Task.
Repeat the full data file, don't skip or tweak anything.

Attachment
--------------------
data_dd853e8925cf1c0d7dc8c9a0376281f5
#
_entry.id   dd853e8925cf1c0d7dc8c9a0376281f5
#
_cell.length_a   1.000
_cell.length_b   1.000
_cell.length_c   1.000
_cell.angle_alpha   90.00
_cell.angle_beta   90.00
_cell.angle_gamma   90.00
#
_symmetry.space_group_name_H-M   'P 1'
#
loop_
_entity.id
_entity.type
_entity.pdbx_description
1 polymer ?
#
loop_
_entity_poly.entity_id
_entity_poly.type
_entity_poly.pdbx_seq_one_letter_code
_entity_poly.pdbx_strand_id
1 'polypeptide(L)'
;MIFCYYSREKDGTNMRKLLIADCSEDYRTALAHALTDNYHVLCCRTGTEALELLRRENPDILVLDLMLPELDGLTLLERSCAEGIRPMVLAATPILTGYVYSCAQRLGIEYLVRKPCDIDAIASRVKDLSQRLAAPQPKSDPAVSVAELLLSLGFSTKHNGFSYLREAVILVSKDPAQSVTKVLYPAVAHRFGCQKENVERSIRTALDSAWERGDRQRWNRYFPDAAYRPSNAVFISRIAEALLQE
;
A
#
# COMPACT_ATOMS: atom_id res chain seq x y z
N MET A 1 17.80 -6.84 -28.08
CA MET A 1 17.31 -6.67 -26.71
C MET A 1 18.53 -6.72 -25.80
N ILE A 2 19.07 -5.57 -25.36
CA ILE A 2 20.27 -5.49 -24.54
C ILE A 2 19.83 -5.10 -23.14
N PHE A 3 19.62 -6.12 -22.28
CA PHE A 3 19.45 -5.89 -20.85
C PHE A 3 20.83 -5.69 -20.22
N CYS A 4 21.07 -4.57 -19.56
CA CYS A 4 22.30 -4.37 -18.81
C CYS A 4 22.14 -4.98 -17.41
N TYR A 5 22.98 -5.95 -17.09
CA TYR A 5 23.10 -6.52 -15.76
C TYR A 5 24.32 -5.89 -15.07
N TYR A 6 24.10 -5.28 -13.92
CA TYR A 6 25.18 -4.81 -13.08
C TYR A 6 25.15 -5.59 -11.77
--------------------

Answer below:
data_dd853e8925cf1c0d7dc8c9a0376281f5
#
_entry.id   dd853e8925cf1c0d7dc8c9a0376281f5
#
_cell.length_a   1.000
_cell.length_b   1.000
_cell.length_c   1.000
_cell.angle_alpha   90.00
_cell.angle_beta   90.00
_cell.angle_gamma   90.00
#
_symmetry.space_group_name_H-M   'P 1'
#
loop_
_entity.id
_entity.type
_entity.pdbx_description
1 polymer ?
#
loop_
_entity_poly.entity_id
_entity_poly.type
_entity_poly.pdbx_seq_one_letter_code
_entity_poly.pdbx_strand_id
1 'polypeptide(L)'
;MIFCYYSREKDGTNMRKLLIADCSEDYRTALAHALTDNYHVLCCRTGTEALELLRRENPDILVLDLMLPELDGLTLLERSCAEGIRPMVLAATPILTGYVYSCAQRLGIEYLVRKPCDIDAIASRVKDLSQRLAAPQPKSDPAVSVAELLLSLGFSTKHNGFSYLREAVILVSKDPAQSVTKVLYPAVAHRFGCQKENVERSIRTALDSAWERGDRQRWNRYFPDAAYRPSNAVFISRIAEALLQE
;
A
#
# COMPACT_ATOMS: atom_id res chain seq x y z
N MET A 1 17.80 -6.84 -28.08
CA MET A 1 17.31 -6.67 -26.71
C MET A 1 18.53 -6.72 -25.80
N ILE A 2 19.07 -5.57 -25.36
CA ILE A 2 20.27 -5.49 -24.54
C ILE A 2 19.83 -5.10 -23.14
N PHE A 3 19.62 -6.12 -22.28
CA PHE A 3 19.45 -5.89 -20.85
C PHE A 3 20.83 -5.69 -20.22
N CYS A 4 21.07 -4.57 -19.56
CA CYS A 4 22.30 -4.37 -18.81
C CYS A 4 22.14 -4.98 -17.41
N TYR A 5 22.98 -5.95 -17.09
CA TYR A 5 23.10 -6.52 -15.76
C TYR A 5 24.32 -5.89 -15.07
N TYR A 6 24.10 -5.28 -13.92
CA TYR A 6 25.18 -4.81 -13.08
C TYR A 6 25.15 -5.59 -11.77